The HPS has the presets, which seem to work well, but what really pushes it forward compared to the FP1 is that it is consistently able to detect motion as fast as a standard Zigbee PIR motion sensor (fast!). The FP1 generally takes around 5-6 seconds to detect motion, although to be fair, you can set motion detect to be much faster, depending on the type of detection option you select in an automation. This is only an option in the Aqara app, and therefore can only be used to trigger other Aqara devices, so in HomeKit, motion detection is stuck at 5-6 seconds, which is far too slow, so you’d have to use the FP1 in conjunction with an Aqara motion sensor perhaps if you want to trigger other non-Aqara HomeKit devices in a HomeKit automation. Not so with the HPS.
The downside to the HPS when compared to the FP1 is that the time the HPS takes before it resets to ‘no presence detected’ is anything between 75-100 seconds. The FP1 on the other hand, can detect the lack of presence within a few seconds.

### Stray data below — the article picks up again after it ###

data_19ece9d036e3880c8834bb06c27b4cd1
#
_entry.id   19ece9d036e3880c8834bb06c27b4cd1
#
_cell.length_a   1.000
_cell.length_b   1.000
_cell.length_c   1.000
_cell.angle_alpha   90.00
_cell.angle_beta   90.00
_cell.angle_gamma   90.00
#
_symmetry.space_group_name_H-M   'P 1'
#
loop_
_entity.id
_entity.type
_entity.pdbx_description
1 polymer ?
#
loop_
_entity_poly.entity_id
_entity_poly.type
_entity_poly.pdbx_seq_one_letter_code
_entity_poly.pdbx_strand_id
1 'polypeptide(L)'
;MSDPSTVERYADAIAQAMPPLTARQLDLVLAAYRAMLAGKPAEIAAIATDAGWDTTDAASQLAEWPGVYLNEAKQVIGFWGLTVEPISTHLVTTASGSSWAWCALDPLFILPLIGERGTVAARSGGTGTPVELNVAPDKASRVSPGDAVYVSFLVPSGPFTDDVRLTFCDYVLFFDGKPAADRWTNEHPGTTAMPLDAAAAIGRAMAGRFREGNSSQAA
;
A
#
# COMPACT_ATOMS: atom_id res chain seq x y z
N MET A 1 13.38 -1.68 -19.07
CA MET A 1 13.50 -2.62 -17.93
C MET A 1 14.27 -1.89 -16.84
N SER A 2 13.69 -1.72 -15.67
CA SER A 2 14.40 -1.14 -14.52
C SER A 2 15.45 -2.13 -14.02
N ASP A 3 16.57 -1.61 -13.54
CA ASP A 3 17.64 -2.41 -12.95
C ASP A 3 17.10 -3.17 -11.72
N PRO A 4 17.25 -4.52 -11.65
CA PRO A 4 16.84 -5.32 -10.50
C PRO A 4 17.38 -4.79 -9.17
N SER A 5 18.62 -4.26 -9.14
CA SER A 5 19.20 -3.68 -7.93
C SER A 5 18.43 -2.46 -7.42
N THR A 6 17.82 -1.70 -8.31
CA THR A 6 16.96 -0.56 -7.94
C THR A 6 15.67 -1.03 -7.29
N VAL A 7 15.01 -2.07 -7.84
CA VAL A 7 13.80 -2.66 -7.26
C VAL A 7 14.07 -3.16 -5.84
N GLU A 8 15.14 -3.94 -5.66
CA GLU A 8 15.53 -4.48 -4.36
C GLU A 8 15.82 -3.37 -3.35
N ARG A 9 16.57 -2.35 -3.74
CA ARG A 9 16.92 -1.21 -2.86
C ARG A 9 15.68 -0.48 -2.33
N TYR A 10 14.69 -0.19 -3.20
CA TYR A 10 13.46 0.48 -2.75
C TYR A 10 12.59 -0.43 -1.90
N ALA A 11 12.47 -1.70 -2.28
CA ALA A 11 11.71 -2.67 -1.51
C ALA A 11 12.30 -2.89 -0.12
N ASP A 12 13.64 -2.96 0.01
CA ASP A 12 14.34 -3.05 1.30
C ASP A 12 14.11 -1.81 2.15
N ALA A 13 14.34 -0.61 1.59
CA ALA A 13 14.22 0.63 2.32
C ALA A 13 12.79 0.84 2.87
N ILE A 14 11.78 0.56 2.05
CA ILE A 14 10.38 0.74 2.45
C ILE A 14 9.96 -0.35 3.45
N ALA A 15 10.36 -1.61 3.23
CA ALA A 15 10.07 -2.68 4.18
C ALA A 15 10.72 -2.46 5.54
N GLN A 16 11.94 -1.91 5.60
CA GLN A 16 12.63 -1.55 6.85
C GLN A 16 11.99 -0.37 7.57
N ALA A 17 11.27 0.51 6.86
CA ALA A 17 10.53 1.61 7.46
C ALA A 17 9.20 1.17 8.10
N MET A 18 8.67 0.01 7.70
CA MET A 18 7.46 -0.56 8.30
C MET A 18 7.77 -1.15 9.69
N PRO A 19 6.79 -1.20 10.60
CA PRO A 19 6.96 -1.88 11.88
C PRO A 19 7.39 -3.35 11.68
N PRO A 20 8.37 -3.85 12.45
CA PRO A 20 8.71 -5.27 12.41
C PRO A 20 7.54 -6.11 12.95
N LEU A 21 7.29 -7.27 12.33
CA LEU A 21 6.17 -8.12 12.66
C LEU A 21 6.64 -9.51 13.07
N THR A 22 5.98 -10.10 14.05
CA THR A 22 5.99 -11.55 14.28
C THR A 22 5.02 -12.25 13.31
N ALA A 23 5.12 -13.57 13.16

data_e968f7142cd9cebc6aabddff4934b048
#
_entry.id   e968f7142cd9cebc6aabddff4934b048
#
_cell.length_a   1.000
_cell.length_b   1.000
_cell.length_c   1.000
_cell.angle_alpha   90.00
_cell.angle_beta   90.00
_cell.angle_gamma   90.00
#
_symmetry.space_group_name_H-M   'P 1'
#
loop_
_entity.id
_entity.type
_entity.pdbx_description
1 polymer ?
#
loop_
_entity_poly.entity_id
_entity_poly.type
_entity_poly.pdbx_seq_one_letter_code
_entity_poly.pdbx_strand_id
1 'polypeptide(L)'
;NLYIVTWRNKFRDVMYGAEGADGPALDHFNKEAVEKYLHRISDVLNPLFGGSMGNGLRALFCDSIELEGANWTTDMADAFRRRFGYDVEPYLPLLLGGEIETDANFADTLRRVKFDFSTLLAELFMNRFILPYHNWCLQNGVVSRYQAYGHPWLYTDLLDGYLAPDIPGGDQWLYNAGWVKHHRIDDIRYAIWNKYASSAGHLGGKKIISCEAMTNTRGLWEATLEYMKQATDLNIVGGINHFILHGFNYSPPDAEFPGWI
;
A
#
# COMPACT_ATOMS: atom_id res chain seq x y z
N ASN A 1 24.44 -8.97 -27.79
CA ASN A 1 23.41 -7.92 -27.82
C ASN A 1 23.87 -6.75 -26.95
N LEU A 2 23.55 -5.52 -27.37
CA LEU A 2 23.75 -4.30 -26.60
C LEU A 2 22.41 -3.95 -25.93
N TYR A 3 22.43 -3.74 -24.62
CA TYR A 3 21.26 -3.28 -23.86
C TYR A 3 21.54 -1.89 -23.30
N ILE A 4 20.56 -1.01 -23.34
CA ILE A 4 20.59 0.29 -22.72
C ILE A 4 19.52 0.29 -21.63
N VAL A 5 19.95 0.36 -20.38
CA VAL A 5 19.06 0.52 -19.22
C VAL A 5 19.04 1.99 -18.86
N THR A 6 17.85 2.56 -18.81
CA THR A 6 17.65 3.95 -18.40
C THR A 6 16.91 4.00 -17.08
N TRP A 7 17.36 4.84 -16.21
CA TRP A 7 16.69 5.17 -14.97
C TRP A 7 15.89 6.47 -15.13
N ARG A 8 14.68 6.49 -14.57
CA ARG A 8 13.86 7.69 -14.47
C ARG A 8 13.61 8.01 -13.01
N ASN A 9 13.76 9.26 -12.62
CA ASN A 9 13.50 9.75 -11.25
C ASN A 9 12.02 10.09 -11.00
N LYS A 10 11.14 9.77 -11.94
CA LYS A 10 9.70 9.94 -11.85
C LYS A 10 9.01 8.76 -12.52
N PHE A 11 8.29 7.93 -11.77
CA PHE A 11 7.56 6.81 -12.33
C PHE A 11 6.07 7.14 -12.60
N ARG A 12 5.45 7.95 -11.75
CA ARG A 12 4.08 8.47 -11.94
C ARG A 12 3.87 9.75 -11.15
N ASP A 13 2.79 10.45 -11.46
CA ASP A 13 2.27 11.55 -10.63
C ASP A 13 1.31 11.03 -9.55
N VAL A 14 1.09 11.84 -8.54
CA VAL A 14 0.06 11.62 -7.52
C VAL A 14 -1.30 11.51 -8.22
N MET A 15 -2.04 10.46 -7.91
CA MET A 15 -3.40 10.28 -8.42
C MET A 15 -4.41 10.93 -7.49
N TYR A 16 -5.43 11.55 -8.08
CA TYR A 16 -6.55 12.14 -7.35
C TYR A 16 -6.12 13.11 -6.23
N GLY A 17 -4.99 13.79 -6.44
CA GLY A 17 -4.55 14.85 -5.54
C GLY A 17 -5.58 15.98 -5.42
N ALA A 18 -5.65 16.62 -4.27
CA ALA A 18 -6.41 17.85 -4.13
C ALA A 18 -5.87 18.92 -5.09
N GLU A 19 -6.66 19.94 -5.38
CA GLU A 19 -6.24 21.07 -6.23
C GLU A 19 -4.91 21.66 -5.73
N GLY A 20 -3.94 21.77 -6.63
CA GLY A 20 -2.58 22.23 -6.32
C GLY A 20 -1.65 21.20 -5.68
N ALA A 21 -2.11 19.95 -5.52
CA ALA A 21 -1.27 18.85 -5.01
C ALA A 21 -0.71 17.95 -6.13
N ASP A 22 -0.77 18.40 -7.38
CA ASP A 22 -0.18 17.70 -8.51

As previously stated, I began using LifeSmart products back in 2017. At that time the original LifeSmart Smart station wasn’t officially compatible with HomeKit, but the app had this sneaky little ‘beta’ feature that allowed the app to generate a HomeKit code, which would then allow the gateway to be added to HomeKit (non-certified of course). This allowed a lot of its other child devices to also be exposed to HomeKit, which back in 2017 was great, as there wasn’t the abundance of devices for HomeKit like there is today. As the amount of compatible devices grew, and once Aqara came on the scene, my LifeSmart devices got less and less use, so it’s a bit strange to be revisiting the company again. What’s great is that in doing so with something fairly unique right now, and something that does what it needs to without any problems to date.